Off the record and very hush-hush.
A room with a pre-view
So, if you've been to an adult store anytime in the past 30 years or so, you're probably familiar with the "preview rooms". The idea behind these was to give people a place to preview movies before deciding to buy them, but rarely, if ever was that the way it was used. Instead, they were used for a multitude of other reasons. They were used by people who couldn't risk being caught at home with porno. They were used by people to hook up for sexual activity. They were used by people to just watch a buncha porn with no paper trail and in the privacy of their little darkened room. I'd say the percentage of people who previewed a movie and then chose to buy it was maybe 5%, and I say 5% because 1% just seems too low.
During the formative years of the modern day porn store, these preview rooms should have been classified as subsections of the Department of Treasury because these store owners were practically printing money in them. Very little overhead cost was involved, only routine cleaning and occasional mechanical maintenance. A movie could generate 10 to 20 times it's cost, all while never physically leaving the store or shelf for more than an hour.
Back then, porn stores were pretty much the only place to get porn. They had a monopoly on the delivery method, so they could dictate prices and options, and the average consumer had no leverage. But a strange thing happened around 1986. That is when the movie Top Gun came out on VHS at a priced-to-own price. Naysayers were quoted at the time as saying that "no one wants to own a bunch of movies in their house". Top Gun went on to do giant numbers and the home video market exploded.
All of a sudden, Hollywood realized that people liked to collect movies, and the catalog pricing soon followed. The problem is that the porn market was actually YEARS BEHIND Hollywood in this endeavor. So much for the "porn leading the way", guess that's not always the case. Studios maintained their higher prices and porn stores followed. When studios realized they had warehouses full of static product, they finally adopted the catalog price and the porn retailer was able to buy older movies for a lower price. But did they pass that price savings on to the consumer?
No. They instead pocketed the savings and kept adult titles at ridiculously high prices. Because they still had their cash-cow preview rooms, they stood to make more revenue off a title by NOT selling it. This still happens today. While the market has dictated a $20-$30 price for new titles, there are still 100s and 100s of store retailing new titles for $60 and up. They still believe in turning that title through their preview rooms as the predominate way to bring in revenue. All the while places like Blockbuster and Wal Mart have realized that they can move more volume and bring in more revenue by pricing titles affordably. Big Blue and Wally World don't look to make an obscene profit on an individual transaction for There Will Be Blood, they like to make profit on the title, plus have you buy a catalog title with a higher profit margin. And while the profit margin on 1 piece of No Country For Old Men might be less than say Spaceballs, they'll sell a lot more copies of No Country, and thus make more revenue.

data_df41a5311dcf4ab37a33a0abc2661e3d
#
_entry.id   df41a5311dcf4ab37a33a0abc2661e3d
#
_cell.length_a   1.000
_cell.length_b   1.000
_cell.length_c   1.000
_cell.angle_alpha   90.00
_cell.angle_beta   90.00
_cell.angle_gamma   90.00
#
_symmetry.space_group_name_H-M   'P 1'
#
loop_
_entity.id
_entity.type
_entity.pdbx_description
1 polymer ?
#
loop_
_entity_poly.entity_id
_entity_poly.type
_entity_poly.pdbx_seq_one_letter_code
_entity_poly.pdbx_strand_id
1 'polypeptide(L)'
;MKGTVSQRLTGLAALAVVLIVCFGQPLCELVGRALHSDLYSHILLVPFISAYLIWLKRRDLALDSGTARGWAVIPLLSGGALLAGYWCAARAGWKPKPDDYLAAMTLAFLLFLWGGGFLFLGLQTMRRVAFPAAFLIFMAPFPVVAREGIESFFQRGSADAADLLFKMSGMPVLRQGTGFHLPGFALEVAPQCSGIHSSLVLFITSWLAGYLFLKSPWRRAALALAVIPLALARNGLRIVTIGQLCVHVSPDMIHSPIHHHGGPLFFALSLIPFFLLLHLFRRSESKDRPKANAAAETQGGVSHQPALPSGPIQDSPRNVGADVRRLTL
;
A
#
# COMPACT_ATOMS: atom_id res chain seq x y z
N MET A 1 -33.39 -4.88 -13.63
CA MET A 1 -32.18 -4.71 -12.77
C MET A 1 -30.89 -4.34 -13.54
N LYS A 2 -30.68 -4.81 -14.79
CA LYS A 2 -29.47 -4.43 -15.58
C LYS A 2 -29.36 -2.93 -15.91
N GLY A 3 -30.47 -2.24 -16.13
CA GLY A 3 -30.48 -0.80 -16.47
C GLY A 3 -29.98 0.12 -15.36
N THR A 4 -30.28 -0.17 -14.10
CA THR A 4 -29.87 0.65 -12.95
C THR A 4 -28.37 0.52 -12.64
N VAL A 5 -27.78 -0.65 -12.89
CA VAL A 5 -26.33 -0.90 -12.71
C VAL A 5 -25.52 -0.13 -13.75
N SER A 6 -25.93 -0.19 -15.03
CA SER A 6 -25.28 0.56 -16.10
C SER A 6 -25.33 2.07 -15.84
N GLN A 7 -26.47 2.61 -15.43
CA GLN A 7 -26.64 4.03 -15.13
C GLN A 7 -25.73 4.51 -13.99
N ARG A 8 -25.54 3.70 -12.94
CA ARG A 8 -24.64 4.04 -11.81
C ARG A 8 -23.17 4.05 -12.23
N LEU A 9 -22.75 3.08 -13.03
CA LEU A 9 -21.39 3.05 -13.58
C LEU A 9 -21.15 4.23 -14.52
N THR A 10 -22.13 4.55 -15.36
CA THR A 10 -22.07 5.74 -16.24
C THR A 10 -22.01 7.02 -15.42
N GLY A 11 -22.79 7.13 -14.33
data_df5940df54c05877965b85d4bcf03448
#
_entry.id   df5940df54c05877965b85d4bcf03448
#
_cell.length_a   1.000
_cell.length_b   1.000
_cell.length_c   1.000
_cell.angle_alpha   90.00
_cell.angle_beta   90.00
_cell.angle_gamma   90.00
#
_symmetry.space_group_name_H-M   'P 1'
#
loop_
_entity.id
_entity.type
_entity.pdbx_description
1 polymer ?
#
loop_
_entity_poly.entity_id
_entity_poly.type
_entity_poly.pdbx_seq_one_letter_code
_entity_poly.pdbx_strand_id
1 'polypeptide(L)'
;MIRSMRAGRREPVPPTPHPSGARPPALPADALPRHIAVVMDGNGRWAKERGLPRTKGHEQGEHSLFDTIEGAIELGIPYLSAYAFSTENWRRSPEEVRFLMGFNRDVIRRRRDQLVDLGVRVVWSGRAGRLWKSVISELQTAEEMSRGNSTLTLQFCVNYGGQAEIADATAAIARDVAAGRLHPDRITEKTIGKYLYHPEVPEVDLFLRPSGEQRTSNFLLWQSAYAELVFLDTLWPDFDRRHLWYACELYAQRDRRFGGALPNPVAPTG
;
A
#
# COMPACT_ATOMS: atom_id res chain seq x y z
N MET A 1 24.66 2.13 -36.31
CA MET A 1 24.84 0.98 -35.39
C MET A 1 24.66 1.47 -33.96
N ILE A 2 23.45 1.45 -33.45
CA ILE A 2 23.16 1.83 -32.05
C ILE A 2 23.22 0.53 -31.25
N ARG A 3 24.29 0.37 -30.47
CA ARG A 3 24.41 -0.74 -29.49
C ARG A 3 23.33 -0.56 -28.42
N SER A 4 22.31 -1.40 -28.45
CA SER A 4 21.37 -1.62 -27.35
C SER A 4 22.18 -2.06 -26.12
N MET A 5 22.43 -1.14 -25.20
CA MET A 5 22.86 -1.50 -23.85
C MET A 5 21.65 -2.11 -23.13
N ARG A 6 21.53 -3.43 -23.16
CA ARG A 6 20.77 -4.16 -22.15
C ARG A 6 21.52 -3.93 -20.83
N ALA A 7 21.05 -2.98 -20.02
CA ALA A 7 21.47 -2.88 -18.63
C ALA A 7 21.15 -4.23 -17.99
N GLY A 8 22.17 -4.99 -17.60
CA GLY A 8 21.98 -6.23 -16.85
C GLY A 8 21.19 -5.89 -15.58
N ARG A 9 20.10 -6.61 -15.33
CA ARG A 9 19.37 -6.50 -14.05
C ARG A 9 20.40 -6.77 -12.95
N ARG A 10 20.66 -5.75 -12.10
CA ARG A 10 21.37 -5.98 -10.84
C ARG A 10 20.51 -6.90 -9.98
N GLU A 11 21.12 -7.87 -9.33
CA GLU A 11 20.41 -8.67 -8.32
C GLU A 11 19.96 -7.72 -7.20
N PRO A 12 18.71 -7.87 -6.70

Adult stores are still stuck in the mentality of overpricing titles so that the consumer is discouraged from wanting to collect it. Which has alienated them from their most loyal of customers, who are well read enough to know they can go online and get the titles they want for 50% the price. Until stores realize how to price titles so that they can be collected, they'll always lag behind the internet, and as more and more consumers turn to the internet we run the risk of them becoming free downloaders and not paying customers.
The adult industry has done nothing to encourage their stores to price movies accordingly, we just sell the titles to the stores without actually caring if they are trying to move the title. If they never move the title, then there's no need to reorder the title, and both the retailer and the studio wind up with a lot of static product sitting on the shelves.
Stores have to move past the "preview room" pricing and adopt a "priced-to-sell" mentality. These days, stores don't have the monopoly on the delivery method for porn. There's the internet looming over your shoulder devouring the customers you leave unsatisfied. The type of consumer that went into viewing rooms years ago, is now the same guy that just watches free clips on tube sites. He doesn't need the preview booth anymore, because the internet provides him with the visual stimuli he seeks, and there's no physical product to incriminate him with his spouse, girlfriend, family, what have you. Viewing Rooms work as a repellent to any possible female customers, as they will not patron your stores because of the dirty stigma attached. The local community will tire of hearing about sexual rendezvous happening there, and they'll act to get you expelled from their area. You'll leave yourself wide open for tax evasion investigations. So ditch the booths, price accordingly, give your customers great prices, great options and great selection. Mainstream video stores figured this out about 15 years ago...how about adult gets with it?